Is 98.6 Degrees Really a 'Normal' Temperature?

Yale Medicine experts explain what body temperature means, as screening becomes common during COVID-19.

woman with a mask undergoing a COVID-19 temperature check

As more places implement temperature screenings for COVID-19, it has become increasingly important to understand body temperature. Yale Medicine physicians explain what it means and why it changes.

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A quick temperature check is now common in the age of COVID-19. Many workplaces, medical offices, camps, and gyms are screening for fever—often with a non-contact thermometer that scans your forehead—before entry.

Body temperature is a hot topic because a fever is a common symptom of COVID-19—though not everyone who is infected will have one. And because rapid COVID-19 testing is not widely available or reliable, as parts of the country reopen, taking temperatures is one easily accessible screening tool.

But if you are expecting your body to read an exact 98.6 degrees Fahrenheit, think again. It turns out that number, which is considered to be the “normal” body temperature, may actually be a little too high.

The origins of 98.6°F

In 1868, a German physician determined that 98.6° F was a normal body temperature after studying more than a million temperatures from 25,000 people. But researchers from Stanford University now suggest that the average body temperature has since declined by about 1.6° F. The researchers examined 27 modern studies about body temperature and found mean body temperature to be lower than 98.6° F across the board. One recent study that looked at 250,000 temperature measurements from 25,000 British patients found the average to be 97.9° F.

The decline is likely due to changes in our environment and health, which have brought about physiological changes in the body, the researchers say.

“That original study in the 1860s was done before antibiotics were available. Therefore, many people had infections that couldn’t be treated, which would have affected temperatures if they were chronically sick,” says Heidi Zapata, MD, PhD, a Yale Medicine infectious disease specialist.


What is a normal temperature?

A normal temperature is a range that can depend on numerous factors, including not only your health, but your age and time of day, says Caitlin Hansen, MD, a Yale Medicine pediatric infectious disease specialist.

“There is not going to be one single normal temperature for any given person,” she says. “For example, temperatures tend to be higher in the late afternoon and evening for everyone, and younger children and infants can run higher temperatures in general than older children and adults.”

In fact, it is easier to say what is not in the normal range—which would be anything above 100.4° F (a fever) or below 95° F (hypothermia, a medical emergency).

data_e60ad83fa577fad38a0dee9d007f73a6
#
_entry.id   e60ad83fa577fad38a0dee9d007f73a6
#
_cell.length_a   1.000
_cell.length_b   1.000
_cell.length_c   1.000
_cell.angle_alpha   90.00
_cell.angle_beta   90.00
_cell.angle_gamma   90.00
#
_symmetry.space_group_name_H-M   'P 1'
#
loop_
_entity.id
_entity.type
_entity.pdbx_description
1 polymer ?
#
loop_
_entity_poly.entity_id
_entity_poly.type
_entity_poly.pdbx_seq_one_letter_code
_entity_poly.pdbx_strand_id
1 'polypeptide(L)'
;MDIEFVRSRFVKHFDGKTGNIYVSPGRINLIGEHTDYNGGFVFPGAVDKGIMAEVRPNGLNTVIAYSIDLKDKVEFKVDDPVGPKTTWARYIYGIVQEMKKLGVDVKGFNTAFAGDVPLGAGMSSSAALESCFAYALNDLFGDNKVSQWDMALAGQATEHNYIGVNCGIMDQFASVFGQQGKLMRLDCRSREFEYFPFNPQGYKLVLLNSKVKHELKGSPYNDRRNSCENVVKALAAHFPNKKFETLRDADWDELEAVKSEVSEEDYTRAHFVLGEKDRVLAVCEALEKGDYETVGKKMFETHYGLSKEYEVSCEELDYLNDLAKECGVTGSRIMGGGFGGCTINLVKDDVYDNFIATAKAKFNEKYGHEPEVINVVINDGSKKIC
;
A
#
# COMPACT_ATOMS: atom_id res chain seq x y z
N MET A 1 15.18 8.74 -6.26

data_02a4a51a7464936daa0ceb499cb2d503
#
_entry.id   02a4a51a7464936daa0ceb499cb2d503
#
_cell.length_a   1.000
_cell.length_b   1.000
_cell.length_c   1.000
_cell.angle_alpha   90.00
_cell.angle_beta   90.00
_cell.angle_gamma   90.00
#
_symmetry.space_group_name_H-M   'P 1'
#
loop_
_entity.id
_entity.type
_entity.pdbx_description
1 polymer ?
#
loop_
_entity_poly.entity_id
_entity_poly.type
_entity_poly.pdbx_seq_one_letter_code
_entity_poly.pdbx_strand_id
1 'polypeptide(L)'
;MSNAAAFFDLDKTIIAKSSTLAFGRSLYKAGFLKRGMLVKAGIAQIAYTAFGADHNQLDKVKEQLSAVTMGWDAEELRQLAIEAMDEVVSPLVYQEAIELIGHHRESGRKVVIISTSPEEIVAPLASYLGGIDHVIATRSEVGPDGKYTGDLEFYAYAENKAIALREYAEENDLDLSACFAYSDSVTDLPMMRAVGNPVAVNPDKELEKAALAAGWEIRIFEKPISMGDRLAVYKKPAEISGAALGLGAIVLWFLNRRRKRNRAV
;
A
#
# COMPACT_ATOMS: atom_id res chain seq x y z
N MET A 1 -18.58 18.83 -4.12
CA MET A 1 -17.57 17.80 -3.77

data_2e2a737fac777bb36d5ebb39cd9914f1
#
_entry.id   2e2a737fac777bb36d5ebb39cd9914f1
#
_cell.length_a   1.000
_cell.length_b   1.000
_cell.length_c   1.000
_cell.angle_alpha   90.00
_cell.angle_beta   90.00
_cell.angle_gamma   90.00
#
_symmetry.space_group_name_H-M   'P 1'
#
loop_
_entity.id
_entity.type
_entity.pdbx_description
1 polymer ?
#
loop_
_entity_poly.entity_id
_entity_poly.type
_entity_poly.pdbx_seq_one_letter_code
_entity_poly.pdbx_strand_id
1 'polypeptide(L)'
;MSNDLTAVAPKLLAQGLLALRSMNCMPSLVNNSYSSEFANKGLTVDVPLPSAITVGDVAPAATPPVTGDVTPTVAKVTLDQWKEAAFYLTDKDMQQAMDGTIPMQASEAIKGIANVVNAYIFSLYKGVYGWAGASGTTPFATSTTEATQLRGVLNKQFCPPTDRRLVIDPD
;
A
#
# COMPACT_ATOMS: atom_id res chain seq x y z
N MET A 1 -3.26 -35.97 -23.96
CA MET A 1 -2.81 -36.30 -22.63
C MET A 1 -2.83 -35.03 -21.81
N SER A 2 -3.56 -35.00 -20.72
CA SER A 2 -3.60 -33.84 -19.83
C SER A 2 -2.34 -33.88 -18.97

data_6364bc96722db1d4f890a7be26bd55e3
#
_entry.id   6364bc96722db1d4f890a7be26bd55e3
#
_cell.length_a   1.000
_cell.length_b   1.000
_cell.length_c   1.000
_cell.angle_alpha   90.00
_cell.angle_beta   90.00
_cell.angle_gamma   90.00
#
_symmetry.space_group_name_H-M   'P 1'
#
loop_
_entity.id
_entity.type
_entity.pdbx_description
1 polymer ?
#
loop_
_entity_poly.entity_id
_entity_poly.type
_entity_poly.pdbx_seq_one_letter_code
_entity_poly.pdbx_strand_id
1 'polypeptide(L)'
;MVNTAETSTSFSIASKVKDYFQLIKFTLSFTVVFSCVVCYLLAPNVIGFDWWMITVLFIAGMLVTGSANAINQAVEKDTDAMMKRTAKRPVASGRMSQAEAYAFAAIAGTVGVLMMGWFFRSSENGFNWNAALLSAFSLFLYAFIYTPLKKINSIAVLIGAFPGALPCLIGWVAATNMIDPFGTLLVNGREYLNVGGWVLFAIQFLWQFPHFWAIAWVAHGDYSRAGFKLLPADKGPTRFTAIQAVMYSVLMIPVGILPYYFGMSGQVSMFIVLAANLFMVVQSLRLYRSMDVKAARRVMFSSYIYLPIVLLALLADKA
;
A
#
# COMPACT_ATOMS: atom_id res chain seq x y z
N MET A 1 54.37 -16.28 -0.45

Normal temperature fluctuations throughout the day should span only a few degrees, researchers say, and are regulated by the body’s circadian rhythm, which controls sleep, metabolism, and other functions.

“Your temperature should remain fairly constant, often between 97 and 99 degrees, unless something is wrong,” Dr. Zapata explains.

And the fever itself, Dr. Hansen notes, is not harmful.

“A fever can be alarming, but it’s the body’s way of responding to some sort of infection or inflammation, and we should be more concerned with what the underlying cause is,” she says. “A fever alerts you that something is going on and is the way the body makes itself a less hospitable environment for a pathogen.”

What is the most accurate way to measure temperature?

Glass thermometers with mercury are no longer recommended and have been replaced by newer types, including digital thermometers that have probes you can place under the tongue, in the ear, or in the armpit. Some methods are considered more accurate than others.

A rectal temperature, which can be measured with a digital device, is considered the most accurate for all ages, but is often reserved for infants and young children (up to age 3). “For newborns especially, we always want the most accurate reading because a fever is more serious in this age group,” Dr. Hansen explains. “They are not as good at fighting off infections as older children and adults.”

For older children and adults, an oral temperature is the next best option, Dr. Hansen says. “You want to make sure you haven’t had anything to eat or drink 15 minutes before you take your temperature, as that can affect it,” she points out.  

Other methods, such as measuring in the armpit, ear, or on the forehead (with a device that scans the temporal artery) are considered reasonably accurate, Dr. Hansen says. “Many of these are convenient, but they tend to be less accurate than the oral or rectal method,” Dr. Hansen notes. “For example, ear wax in the canal could affect the reading.”

For now, Dr. Hansen doesn’t expect temperature-taking to go away. “It is a guideline at many places. As we learn more about this virus and have more tools at our disposal to fight it, that could change, but for now, everyone is taking temperatures,” she says.

“But I would also remember that there are many other reasons that a child or an adult can have a fever, and you should consult a physician any time you are concerned.”

To learn more, visit Yalemedicine.org.